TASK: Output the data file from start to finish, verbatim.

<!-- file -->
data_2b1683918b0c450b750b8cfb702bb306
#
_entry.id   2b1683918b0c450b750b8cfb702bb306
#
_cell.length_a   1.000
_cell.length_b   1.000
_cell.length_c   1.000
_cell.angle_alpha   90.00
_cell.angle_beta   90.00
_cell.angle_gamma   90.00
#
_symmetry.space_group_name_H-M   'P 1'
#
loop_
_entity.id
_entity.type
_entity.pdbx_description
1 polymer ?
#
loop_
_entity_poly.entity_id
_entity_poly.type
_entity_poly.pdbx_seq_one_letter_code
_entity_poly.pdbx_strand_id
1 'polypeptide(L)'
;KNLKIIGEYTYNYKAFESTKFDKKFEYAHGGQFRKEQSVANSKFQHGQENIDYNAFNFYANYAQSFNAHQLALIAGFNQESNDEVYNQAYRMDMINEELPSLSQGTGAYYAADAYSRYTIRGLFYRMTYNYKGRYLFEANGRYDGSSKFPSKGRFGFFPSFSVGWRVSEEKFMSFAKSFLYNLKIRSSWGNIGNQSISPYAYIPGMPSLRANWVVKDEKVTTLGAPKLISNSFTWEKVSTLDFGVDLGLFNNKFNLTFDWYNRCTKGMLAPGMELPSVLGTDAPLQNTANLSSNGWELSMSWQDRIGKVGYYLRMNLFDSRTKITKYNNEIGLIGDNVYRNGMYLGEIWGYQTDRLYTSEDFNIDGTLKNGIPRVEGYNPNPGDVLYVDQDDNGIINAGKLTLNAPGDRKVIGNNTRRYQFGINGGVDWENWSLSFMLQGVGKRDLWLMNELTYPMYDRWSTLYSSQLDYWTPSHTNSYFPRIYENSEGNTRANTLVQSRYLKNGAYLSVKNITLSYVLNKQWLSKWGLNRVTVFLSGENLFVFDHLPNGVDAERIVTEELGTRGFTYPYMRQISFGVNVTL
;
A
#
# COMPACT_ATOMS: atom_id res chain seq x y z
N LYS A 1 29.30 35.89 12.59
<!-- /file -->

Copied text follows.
data_2b1683918b0c450b750b8cfb702bb306
#
_entry.id   2b1683918b0c450b750b8cfb702bb306
#
_cell.length_a   1.000
_cell.length_b   1.000
_cell.length_c   1.000
_cell.angle_alpha   90.00
_cell.angle_beta   90.00
_cell.angle_gamma   90.00
#
_symmetry.space_group_name_H-M   'P 1'
#
loop_
_entity.id
_entity.type
_entity.pdbx_description
1 polymer ?
#
loop_
_entity_poly.entity_id
_entity_poly.type
_entity_poly.pdbx_seq_one_letter_code
_entity_poly.pdbx_strand_id
1 'polypeptide(L)'
;KNLKIIGEYTYNYKAFESTKFDKKFEYAHGGQFRKEQSVANSKFQHGQENIDYNAFNFYANYAQSFNAHQLALIAGFNQESNDEVYNQAYRMDMINEELPSLSQGTGAYYAADAYSRYTIRGLFYRMTYNYKGRYLFEANGRYDGSSKFPSKGRFGFFPSFSVGWRVSEEKFMSFAKSFLYNLKIRSSWGNIGNQSISPYAYIPGMPSLRANWVVKDEKVTTLGAPKLISNSFTWEKVSTLDFGVDLGLFNNKFNLTFDWYNRCTKGMLAPGMELPSVLGTDAPLQNTANLSSNGWELSMSWQDRIGKVGYYLRMNLFDSRTKITKYNNEIGLIGDNVYRNGMYLGEIWGYQTDRLYTSEDFNIDGTLKNGIPRVEGYNPNPGDVLYVDQDDNGIINAGKLTLNAPGDRKVIGNNTRRYQFGINGGVDWENWSLSFMLQGVGKRDLWLMNELTYPMYDRWSTLYSSQLDYWTPSHTNSYFPRIYENSEGNTRANTLVQSRYLKNGAYLSVKNITLSYVLNKQWLSKWGLNRVTVFLSGENLFVFDHLPNGVDAERIVTEELGTRGFTYPYMRQISFGVNVTL
;
A
#
# COMPACT_ATOMS: atom_id res chain seq x y z
N LYS A 1 29.30 35.89 12.59